Empirical Lab's Dave Derr is no stranger to creating game-changing audio processors, and his Mike-E preamp is no exception. Mike-E is a modern, digitally controlled microphone preamplifier chocked with unusual features to warm and soften sound sources, plus, it also has an excellent compressor/limiter. Mike-E, a transformer-coupled mic preamp, offe... Click To Read More About This Product
Empirical Lab's Dave Derr is no stranger to creating game-changing audio processors, and his Mike-E preamp is no exception. Mike-E is a modern, digitally controlled microphone preamplifier chocked with unusual features to warm and soften sound sources, plus, it also has an excellent compressor/limiter. Mike-E, a transformer-coupled mic preamp, offers an incredible performance with a noise floor is far below any microphone's self-noise. And, the one-of-a-kind ˜CompSat' section is an uncompromising compressor and saturator circuit that offers versatile coloring, and classic knee compression.
Mic Preamp Section
The preamp section is a super low-noise transformer-input amplifier section with gain digitally controlled gain. This section comes standard with a shielded Lundahl transformer, but allows for a Jensen transformer also.
The signal-to-noise ratio far exceeds any microphone in existence; typically over 130dB with the input shorted and 40dB of gain. Having used many mic preamps over the years, Empirical Labs has implemented a unique stepped-gain control that is impervious to the normal flakiness that age causes to pots and detented switches.
Counting the output gain of 14dB, a total74 dB of gain is available to you with the CompSat section bypassed. Phantom power (+48V) is provided for condenser mics.
Exclusive CompSat Section
This unique circuitry is what sets Mike-E apart from all other mic preamplifiers. It has four sections:
1) Saturator: This is a multi-stage soft clipping circuit. At lower levels, triode-type saturation affects the signal. As the level increases, a second unique clip circuit that includes germanium semiconductors starts to flatten out the peaks more severely. An LED named "BAD!" indicates harder, un-musical clipping.
2) Compressor: This is an uncompromising compressor/limiter circuit with detented control of attack and release for easy repeatability. You adjust the amount of compression with the DRIVE knob, which determines the level going into the compressor. In ways it is like the Empircal Labs Distressor (see #501579), but has differing characteristics including a much longer available attack time and additional circuitry. Four ratios are provided; 2:1 being the gentlest with a long 20dB knee, good for subtle compression, such as while tracking or on the 2-Bus. Ratios 4:1 and 8:1 are steeper but still very smooth with long knees. "Nuke" is very steep (limiter-like) and has a different attack and release shape.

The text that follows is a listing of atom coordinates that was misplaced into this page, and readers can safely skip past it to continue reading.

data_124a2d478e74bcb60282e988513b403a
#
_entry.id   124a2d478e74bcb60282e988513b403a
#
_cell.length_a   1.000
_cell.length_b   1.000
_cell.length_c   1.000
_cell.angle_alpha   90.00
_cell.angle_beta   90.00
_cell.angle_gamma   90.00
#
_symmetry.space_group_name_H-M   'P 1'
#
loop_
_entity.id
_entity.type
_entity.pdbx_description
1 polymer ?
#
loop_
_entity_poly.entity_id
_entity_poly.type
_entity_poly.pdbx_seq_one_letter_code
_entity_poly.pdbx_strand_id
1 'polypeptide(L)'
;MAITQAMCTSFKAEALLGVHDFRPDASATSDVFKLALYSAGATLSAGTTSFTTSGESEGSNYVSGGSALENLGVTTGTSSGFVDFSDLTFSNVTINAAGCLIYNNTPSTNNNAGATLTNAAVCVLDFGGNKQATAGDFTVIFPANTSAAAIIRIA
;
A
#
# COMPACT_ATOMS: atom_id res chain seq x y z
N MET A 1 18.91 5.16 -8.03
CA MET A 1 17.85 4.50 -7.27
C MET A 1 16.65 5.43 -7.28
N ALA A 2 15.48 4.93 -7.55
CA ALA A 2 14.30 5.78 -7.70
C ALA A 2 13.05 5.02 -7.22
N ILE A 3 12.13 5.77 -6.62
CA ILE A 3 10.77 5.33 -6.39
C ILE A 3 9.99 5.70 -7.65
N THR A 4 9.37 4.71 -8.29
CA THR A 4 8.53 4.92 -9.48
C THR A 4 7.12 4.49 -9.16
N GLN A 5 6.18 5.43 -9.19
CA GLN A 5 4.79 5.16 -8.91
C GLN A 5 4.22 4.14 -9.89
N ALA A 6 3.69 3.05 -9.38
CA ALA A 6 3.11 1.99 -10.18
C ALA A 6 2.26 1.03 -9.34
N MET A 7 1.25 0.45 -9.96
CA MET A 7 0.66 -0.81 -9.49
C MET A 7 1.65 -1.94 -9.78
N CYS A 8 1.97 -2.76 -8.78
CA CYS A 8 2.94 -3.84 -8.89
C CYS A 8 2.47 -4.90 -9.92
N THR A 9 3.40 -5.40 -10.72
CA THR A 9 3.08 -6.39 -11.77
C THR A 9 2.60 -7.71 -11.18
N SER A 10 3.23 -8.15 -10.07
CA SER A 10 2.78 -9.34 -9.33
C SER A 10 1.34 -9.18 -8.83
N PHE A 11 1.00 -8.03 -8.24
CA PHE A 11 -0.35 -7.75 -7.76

3) Emphasis: Emphasis is actually two circuits that surround the compressor and saturator. Pre-emphasis boosts the high frequencies before the compressor and saturator (CompSat), soft clipping them sooner than normal, while a de-emphasis cuts the complementary frequencies after the CompSat. Emphasis has the added perk of improving signal-to-noise, and is the reason analog tape decks used emphasis to begin with.
4) Mix Control: The modern recording engineer often employs the technique of mixing between the compressed and the dry (or uncompressed) signal. This can often help maintain transients and a sense of dynamic range while enhancing the low level nuances. Mike-E has a built-in mix control to submix uncompressed signal along with the compressed signal. As you rotate the MIX control from full right to full left, you goe from the full compressed signal to the full dry signal (absent of any compression or saturation).
Guitar Center's Pro Coverage
Pro Coverage gives you added warranty protection for your gear. Stepping in where the manufacturer's "normal wear and tear" coverage ends, our Pro Coverage program offers you upgraded coverage if your product ever fails Click To Read More About This Product.
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